Thursday, January 03, 2013

Senate approves legislation
to bar some state workers
from union membership

By Jamey Dunn 

Some state workers would be stripped of their union memberships under a measure approved by the Illinois Senate today, but a hold has been put of the bill for further negotiations before it is sent to Gov. Pat Quinn.

Senate Bill 1556 would bar state employees in managerial positions from being members of a union. Quinn has been pushing the bill for some time because he argues that recent growth in union membership has left few in government who are representing the state’s interests as managers.  “Our state has more [workers] belonging to a union than any other state in the union. I believe in the right to collectively bargain, but you also have to have some people in management,” Quinn said in 2011.

The House has already approved the measure (as well as a similar version in 2011 that the Senate did not take up), and Quinn is expected to sign it, but he will not have the chance to ratify it just yet. Oak Park Democratic Sen. Don Harmon, who has been negotiating with unions over the proposal, put a procedural hold on the bill by filing a motion after it was approved in the Senate. “He has been the chief negotiator on this bill for three years. Even as we passed the bill, he was still identifying ways to work with the unions on a resolution. Filing the motion grants more time to do that,” said Rikeesha Phelon, spokeswoman for Senate President John Cullerton.

Cullerton, who sponsors the bill, said that even after the provisions of the legislation go into effect, Illinois would continue to be “one of the most heavily unionized” states in the nation. “It’s the basic concept of allowing us to have management not be in the union,” Cullerton said during debate on the Senate floor. “It will help the governor manage the executive branch.”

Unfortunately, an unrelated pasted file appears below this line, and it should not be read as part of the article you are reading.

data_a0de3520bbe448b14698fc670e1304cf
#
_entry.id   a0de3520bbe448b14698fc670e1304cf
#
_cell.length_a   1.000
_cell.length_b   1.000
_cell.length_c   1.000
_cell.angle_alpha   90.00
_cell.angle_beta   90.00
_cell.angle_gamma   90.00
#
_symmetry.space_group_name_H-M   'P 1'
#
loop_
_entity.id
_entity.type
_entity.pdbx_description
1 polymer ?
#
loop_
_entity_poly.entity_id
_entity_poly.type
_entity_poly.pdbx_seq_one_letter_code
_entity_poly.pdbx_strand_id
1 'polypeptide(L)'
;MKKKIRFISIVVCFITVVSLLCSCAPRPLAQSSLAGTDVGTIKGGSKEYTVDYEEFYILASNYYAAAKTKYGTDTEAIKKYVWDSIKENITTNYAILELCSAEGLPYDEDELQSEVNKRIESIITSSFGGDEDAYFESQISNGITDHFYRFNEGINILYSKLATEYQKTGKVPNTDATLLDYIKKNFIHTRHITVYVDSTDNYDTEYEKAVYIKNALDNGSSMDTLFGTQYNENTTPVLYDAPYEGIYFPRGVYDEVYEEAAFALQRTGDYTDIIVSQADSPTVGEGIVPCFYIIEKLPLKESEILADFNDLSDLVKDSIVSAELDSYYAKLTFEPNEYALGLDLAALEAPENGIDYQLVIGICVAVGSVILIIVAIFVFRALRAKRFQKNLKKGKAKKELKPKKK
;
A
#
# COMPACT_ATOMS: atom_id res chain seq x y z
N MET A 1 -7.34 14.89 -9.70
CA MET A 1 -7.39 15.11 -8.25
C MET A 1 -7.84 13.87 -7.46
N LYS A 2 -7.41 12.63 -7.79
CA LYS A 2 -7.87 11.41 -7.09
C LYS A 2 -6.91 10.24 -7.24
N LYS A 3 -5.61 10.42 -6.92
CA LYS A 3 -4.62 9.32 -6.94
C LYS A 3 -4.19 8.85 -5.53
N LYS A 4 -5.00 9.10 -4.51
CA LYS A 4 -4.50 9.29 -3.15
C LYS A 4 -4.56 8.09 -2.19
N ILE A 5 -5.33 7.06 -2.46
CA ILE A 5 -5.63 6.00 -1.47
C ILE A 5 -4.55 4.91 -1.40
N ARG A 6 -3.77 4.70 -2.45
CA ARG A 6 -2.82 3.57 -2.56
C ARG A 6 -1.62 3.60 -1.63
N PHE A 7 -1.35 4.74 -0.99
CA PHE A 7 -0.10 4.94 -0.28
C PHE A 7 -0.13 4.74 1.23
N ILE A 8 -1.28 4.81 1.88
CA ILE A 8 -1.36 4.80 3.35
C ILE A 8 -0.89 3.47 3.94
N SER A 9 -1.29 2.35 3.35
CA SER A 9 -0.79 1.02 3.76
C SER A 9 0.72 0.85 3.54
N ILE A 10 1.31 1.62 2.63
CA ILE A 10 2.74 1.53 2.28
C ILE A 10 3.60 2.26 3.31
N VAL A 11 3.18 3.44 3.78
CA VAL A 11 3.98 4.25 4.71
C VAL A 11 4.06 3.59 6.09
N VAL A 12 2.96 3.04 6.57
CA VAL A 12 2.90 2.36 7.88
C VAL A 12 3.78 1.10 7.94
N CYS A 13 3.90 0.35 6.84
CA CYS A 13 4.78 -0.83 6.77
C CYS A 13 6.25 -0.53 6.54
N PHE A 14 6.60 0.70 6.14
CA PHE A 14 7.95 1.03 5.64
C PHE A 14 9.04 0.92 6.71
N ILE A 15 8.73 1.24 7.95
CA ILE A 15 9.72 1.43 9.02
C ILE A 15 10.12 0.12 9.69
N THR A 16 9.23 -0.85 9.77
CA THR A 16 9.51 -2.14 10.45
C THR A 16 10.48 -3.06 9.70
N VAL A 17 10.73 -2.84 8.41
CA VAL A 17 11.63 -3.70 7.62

Union officials say the bill is another way for Quinn to circumvent the collective bargaining process. “In November, Pat Quinn became the first Illinois governor to terminate a union contract. His signature on this bill would make Quinn the first to strip collective bargaining rights from thousands of his employees. It is deeply disturbing that the governor refused our union's good-faith efforts to address these matters through negotiations,” Henry Bayer, executive director of the American Federation of State, County and Municipal Employees Council 31, said in a written statement. “The only possible reason for Quinn's action is to leave workers without the protections of a union contract in an attempt to intimidate them or replace them with political patronage hires. It is the latest anti-worker, anti-union blow from a governor bent on scapegoating public employees.”


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